Obinutuzumab in Marginal Zone Lymphoma
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|ClinicalTrials.gov Identifier: NCT03322865|
Recruitment Status : Recruiting
First Posted : October 26, 2017
Last Update Posted : January 29, 2021
|Condition or disease||Intervention/treatment||Phase|
|Marginal Zone Lymphoma||Drug: Obinutuzumab||Phase 2|
For marginal zone lymphoma (MZL) Rituximab in combination with conventional chemotherapy are widely used for those patients who fail local therapy or do not qualify for such. Depending on the MZL subtype Rituximab/chemotherapy is able to induce in part long remissions, but do not prevent relapse later on. In addition, chemotherapy associated toxicity is often problematic in MZL patients, who are mostly of advanced age. Thus, chemotherapy - free approaches are highly attractive for this patient group. Rituximab single agent is a widely used chemotherapy - free approach in MZL, but was significantly inferior compared to Rituximab/chlorambucil in a large randomized prospective clinical trial in treatment naïve MZL with a CR rate of 56 % vs. 80%, respectively (P<0.001).Thus, it is the major aim to develop chemotherapy - free approaches for MZL, which approach efficacy of rituximab/chemotherapy combinations, but avoid chemotherapy associated toxicities. This in particular important in MZL as many physicians are reluctant to treat these often elderly patients with more intense treatments and prefer single agent therapies in these very often well and long responding lymphoma subtype. The type II anti-CD20 antibody Obinutuzumab (OBINUTUZUMAB) has demonstrated remarkable activity in follicular lymphoma and superiority to Rituximab in combination with chemotherapy in treatment naïve (Gallium trial) and rituximab refractory follicular lymphoma (Gadolin trial) as well as in CLL in combination with chlorambucil. Based on these observations it is the aim of this study to test the toxicity and efficacy of the anti-CD20 antibody Obinutuzumab (OBINUTUZUMAB) in patients with newly diagnosed MZL in need of treatment, who are not eligible or failed local therapy, following the assumption that this novel anti-CD20 antibody is significantly more effective than Rituximab single agent therapy, and avoids chemotherapy - related toxicity. For efficacy the rate of complete remissions (according to the GELA criteria for gastric MALT or to the Cheson 2007 criteria for non-gastric extranodal, nodal and splenic MZL) after induction therapy will be primarily analysed. For toxicity treatment associated adverse events, quality of life and cumulative incidence of secondary malignancies will be documented.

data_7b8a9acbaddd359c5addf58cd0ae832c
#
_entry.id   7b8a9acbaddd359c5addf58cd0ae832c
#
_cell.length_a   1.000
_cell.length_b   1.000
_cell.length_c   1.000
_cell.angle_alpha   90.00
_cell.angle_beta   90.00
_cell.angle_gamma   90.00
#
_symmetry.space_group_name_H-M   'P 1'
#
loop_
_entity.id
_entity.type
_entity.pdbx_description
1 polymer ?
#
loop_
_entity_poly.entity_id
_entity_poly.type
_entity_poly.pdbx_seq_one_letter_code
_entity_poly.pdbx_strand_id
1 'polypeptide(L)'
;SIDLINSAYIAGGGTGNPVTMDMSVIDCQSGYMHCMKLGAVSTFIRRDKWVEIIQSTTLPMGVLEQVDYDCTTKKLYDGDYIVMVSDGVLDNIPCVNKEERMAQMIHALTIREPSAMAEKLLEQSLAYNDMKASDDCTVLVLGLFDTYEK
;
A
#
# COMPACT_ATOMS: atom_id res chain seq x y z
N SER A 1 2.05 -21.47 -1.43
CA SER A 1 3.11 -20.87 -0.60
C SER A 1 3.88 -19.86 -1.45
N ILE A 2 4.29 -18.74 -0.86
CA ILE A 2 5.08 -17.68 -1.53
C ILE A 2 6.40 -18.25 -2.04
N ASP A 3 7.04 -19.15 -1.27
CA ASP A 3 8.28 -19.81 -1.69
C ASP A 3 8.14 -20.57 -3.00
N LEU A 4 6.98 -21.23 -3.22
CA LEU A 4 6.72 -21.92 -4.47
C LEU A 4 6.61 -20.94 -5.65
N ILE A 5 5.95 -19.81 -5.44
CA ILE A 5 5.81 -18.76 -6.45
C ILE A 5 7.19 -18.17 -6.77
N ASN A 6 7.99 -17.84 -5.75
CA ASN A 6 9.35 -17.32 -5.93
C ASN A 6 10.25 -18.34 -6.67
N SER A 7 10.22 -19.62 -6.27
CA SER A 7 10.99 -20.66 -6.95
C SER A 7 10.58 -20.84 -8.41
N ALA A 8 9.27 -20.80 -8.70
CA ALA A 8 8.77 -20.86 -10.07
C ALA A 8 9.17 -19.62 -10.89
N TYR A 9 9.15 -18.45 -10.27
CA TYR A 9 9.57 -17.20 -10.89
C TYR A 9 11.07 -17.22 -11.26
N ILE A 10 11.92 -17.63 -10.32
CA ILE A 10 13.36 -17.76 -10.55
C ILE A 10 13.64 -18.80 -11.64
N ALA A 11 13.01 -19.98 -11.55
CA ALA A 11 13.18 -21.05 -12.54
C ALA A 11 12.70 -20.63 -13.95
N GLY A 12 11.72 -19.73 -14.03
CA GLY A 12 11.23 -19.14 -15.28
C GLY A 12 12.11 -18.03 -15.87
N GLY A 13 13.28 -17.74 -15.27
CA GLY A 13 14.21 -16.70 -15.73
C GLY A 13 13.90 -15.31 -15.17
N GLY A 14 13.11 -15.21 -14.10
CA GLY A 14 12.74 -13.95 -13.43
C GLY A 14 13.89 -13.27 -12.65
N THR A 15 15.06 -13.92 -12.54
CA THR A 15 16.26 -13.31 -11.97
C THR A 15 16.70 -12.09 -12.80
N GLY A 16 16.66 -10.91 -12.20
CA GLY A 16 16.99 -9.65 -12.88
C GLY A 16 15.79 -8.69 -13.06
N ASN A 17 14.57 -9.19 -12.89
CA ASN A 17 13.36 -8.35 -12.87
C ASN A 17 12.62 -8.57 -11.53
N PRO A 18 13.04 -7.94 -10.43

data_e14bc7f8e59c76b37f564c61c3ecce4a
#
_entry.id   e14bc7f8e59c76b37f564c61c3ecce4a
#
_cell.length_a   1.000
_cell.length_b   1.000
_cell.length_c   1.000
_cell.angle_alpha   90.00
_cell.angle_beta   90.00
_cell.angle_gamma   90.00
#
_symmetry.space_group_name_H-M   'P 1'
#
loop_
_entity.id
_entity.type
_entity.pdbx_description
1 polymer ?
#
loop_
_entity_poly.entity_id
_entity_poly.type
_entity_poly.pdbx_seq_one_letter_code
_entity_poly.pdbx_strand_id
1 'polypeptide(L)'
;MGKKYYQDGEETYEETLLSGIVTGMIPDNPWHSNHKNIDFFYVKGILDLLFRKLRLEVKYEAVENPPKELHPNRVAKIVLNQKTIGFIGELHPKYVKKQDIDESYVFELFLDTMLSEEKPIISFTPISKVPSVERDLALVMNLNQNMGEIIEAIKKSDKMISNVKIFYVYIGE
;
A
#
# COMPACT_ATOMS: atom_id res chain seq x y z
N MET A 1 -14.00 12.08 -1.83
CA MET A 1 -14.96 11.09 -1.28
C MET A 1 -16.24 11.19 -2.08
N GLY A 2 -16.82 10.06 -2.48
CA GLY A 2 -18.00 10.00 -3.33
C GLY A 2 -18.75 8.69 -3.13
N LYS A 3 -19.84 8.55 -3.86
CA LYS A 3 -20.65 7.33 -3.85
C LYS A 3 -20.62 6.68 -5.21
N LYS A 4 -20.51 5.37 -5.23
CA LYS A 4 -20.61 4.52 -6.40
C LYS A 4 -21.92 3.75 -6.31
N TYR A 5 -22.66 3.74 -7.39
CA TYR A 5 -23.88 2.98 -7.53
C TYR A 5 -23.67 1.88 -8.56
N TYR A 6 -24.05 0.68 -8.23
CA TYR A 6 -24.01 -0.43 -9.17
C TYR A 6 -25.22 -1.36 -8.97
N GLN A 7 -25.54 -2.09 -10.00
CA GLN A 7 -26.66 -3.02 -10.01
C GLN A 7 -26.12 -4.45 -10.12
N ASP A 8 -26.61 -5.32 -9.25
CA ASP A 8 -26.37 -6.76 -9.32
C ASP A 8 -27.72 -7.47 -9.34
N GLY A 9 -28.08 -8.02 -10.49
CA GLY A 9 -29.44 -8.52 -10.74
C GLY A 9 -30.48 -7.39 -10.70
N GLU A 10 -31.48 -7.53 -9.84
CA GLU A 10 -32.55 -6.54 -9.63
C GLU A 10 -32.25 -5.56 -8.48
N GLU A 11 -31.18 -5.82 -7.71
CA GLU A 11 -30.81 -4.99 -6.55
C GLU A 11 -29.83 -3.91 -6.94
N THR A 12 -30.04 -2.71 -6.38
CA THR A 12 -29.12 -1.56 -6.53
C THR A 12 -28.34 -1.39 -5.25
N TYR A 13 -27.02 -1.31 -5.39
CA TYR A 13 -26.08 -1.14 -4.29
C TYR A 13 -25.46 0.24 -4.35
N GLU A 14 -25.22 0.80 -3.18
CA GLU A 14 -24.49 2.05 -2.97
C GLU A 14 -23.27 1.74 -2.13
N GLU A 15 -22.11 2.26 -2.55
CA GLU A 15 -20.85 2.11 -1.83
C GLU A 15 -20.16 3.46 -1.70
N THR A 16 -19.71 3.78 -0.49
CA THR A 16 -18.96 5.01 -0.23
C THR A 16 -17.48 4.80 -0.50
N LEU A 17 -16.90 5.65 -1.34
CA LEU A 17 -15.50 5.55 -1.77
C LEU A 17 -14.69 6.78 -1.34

The study is a multicenter, single-arm, open-label, phase II trial of 6 cycles of Obinutuzumab in the induction phase followed by a maintenance phase for a maximum of 12 infusions of Obinutuzumab every 8 weeks in patients aged ≥ 18 years with previously untreated MZL in need of treatment.
The study flow will be as follows:
- Previously untreated patients will be screened for eligibility for the trial. If the patient is eligible for the study, the patient will be registered before the first cycle of induction treatment.
- Patients who progress at any time point during induction are considered as treatment failure. They will be followed up for overall survival until death.
- Patients, who achieve at least a SD after induction treatment will be eligible to receive maintenance therapy with Obinutuzumab.
It is expected that a total of 56 patients at approximately 20 investigator sites will be registered. Every patient will receive treatment over a time period of 6 x 4 weeks, followed by a maintenance phase of every 8 weeks for a maximum of 12 infusions until progression or study drug - related intolerable toxicity. Patient will be monitored every 3 months for 2 additional years, subsequently every 6 months for three additional years.
|Study Type :||Interventional (Clinical Trial)|
|Estimated Enrollment :||56 participants|
|Intervention Model:||Single Group Assignment|
|Masking:||None (Open Label)|
|Official Title:||Obinutuzumab in Marginal Zone Lymphoma (OLYMP-1)|
|Actual Study Start Date :||November 23, 2018|
|Estimated Primary Completion Date :||December 31, 2021|
|Estimated Study Completion Date :||November 30, 2028|
Experimental: One Arm
Cycle 1 (28 days cycle): Obinutuzumab (OBINUTUZUMAB) 1000mg i.v. fixed dose day 1,8,15*
*In the case of suspected increased risk of severe IRR, the dose of obinutuzumab may be 100 mg intravenously on day 1 in cycle 1, 900 mg on day 2.
Cycle 2-6 (28 days cycle): Obinutuzumab (OBINUTUZUMAB) 1000mg i.v. fixed dose day 1 Maintenance
Start 8 weeks after the last induction cycle for patients at least achieving a partial response after induction:
Obinutuzumab (OBINUTUZUMAB) 1000mg i.v. fixed dose day 1 every 8 weeks for a maximum of 12 infusions unless progression or study drug - related intolerable toxicity